The overall objective of PARC is to identify the genetic components of the wide inter-individual variation in effectiveness of statin treatment for reducing the risk of coronary artery disease (CAD).
Our specific aims will be carried out by an experienced multidisciplinary team of investigators, who have established a strong record of productive interactions.
In Aim 1 we will perform a greatly expanded meta-analysis of summary genome-wide association studies (GWAS) in large clinical trials and population cohorts to determine the single nucleotide polymorphisms (SNPs) associated with statin-induced reductions of LDL, the main statin target (~20,000 individuals) as well as the inflammatory marker CRP (~8,000 individuals).
In Aim 2, we will identify statin-responsive genes in lymphocyte cell lines derived from PARC participants that mirror in vivo statin responses in these individuals. We will apply multiple genomic approaches, including expression microarrays, transcriptome sequencing, and expression quantitative trait locus analysis, coupled with construction of coexpression networks, to identify statin-responsive genes. This information will be integrated with the GWAS data from Aim 1 and used in Aim 3 to identify the genes and SNPs most strongly related to statin response.
In Aim 4, the functional properties of ~20 SNPs and/or genes implicated in mediating statin response in Aim 3 will be validated in appropriate cell models. The top SNPs identified by these approaches, together with others reported to be significantly associated with CAD risk (284 plus 100 ancestry informative markers) will be tested in Aim 5 for their ability to predict CAD outcomes in 3,500 patients from three racial groups who experienced a CAD event while being treated with the most commonly used statins in clinical practice settings, and 3,500 control subjects without Ml, matched for duration of statin exposure. The 48 most significant SNPs will then be tested for associations with lipid and clinical outcomes using data from 18,000 statin-treated patients (6,000 with a cardiovascular event and 12, 000 controls) in an international group of collaborating studies. Another collaborative activity will be replication of genome-wide and candidate SNP associations with statin-induced myopathy, the key adverse event resulting from statin use. Finally this proposal includes a component of the Pharmacogenetics Research Network's NextGen Resequencing Resource that will offer exome resequencing as a means of identifying the full spectrum of genetic variants associated with extremes of drug response and with adverse events. This resource will be used in PARC to identify rare coding SNPs in 20 well-defined cases of statin-associated muscle toxicity.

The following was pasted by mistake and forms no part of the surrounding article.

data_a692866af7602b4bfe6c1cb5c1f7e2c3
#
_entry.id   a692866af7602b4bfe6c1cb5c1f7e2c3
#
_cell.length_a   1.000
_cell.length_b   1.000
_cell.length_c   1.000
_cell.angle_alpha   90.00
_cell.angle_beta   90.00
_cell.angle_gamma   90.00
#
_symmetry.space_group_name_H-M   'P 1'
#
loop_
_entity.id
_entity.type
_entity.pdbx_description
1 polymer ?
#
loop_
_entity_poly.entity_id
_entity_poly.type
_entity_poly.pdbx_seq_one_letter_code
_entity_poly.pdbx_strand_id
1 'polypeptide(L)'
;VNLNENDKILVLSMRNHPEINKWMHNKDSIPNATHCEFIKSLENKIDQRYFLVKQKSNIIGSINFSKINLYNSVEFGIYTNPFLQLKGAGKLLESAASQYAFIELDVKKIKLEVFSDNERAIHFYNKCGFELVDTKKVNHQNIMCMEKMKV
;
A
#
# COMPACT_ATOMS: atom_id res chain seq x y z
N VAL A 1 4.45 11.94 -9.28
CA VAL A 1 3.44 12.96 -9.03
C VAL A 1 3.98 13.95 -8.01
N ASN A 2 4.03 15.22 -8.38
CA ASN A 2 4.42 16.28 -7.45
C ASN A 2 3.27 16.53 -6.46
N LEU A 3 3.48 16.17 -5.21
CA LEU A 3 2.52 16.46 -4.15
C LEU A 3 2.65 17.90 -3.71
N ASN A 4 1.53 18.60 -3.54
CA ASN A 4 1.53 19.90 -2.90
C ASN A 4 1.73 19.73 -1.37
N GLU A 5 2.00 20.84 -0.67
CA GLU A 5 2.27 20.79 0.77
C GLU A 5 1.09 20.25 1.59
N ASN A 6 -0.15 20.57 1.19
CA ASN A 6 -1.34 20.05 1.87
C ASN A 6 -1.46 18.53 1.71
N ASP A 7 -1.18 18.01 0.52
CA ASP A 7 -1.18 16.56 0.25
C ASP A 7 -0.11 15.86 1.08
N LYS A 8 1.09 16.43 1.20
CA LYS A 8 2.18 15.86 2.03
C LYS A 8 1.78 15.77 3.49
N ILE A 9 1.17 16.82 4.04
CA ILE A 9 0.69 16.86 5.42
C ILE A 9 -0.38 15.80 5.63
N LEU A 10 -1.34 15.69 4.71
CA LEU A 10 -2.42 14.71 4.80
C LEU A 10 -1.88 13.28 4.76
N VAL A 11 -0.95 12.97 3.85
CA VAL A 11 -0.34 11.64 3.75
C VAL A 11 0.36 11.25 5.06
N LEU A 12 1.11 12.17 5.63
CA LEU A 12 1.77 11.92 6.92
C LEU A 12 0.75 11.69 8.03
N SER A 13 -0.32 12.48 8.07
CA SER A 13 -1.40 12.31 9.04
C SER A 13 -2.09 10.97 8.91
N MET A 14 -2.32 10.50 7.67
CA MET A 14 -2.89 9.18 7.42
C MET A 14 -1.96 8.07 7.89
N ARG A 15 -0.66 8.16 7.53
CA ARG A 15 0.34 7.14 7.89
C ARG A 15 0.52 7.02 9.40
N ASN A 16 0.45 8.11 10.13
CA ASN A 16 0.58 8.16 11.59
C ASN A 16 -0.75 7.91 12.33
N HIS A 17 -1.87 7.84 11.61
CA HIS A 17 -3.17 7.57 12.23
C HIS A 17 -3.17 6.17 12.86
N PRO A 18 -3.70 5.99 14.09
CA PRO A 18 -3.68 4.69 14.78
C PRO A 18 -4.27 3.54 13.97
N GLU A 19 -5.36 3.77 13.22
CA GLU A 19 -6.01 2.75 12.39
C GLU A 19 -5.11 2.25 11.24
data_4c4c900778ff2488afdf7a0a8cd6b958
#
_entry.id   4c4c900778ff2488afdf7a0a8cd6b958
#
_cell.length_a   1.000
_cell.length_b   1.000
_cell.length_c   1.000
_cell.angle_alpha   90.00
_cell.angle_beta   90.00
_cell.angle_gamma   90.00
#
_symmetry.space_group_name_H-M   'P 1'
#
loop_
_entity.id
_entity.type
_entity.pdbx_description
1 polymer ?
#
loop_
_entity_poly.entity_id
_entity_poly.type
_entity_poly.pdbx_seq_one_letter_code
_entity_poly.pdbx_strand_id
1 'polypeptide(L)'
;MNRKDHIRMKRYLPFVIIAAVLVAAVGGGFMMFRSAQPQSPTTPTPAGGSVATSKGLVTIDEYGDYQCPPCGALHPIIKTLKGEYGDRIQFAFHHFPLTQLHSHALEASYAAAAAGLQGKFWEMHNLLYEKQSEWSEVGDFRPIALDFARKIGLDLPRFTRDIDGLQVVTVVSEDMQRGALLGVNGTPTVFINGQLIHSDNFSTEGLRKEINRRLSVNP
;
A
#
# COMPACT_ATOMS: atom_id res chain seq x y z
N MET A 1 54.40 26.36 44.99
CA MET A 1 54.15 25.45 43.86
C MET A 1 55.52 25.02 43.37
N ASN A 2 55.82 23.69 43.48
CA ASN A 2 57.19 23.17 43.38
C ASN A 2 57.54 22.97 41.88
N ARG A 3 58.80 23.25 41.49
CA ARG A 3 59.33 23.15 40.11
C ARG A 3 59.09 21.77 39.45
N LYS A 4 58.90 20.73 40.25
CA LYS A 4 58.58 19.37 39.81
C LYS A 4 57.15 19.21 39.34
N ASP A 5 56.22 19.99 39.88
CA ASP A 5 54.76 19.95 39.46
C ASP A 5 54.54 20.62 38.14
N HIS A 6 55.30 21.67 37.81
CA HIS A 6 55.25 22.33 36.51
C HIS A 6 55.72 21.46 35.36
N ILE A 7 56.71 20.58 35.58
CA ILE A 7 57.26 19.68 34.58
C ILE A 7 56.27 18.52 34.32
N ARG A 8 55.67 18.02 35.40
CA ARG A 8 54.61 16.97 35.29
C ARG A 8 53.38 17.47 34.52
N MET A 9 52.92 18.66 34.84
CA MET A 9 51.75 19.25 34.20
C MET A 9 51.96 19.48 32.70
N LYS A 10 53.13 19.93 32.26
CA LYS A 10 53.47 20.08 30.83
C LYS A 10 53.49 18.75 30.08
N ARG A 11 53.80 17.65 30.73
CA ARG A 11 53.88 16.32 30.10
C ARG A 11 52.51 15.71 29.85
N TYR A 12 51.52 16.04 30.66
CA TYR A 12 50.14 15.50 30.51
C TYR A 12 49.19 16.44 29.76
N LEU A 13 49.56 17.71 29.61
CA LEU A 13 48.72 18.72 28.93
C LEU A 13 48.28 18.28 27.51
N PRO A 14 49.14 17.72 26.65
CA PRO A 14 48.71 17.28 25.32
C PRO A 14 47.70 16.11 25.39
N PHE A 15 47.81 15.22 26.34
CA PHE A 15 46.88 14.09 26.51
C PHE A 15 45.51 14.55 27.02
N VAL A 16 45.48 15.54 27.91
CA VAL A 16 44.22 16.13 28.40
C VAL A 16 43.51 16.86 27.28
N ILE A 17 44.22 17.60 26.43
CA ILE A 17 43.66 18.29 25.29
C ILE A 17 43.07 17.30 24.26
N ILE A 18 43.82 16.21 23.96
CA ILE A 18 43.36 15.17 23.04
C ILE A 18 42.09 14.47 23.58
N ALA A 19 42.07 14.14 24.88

Statins are the first-line drug treatment for reducing LDL levels and with this, the risk for CAD. However there is considerable variation in response to statin therapy, and many CAD events occur in treated patients. In addition, the potential for statin-induced muscle damage remains a significant concern. The use of advanced genomic analysis of statin-responsive metabolic and inflammatory networks to determine the genetic basis for variation in statin effectiveness will lead to improvements in therapies for reducing risk of CAD.
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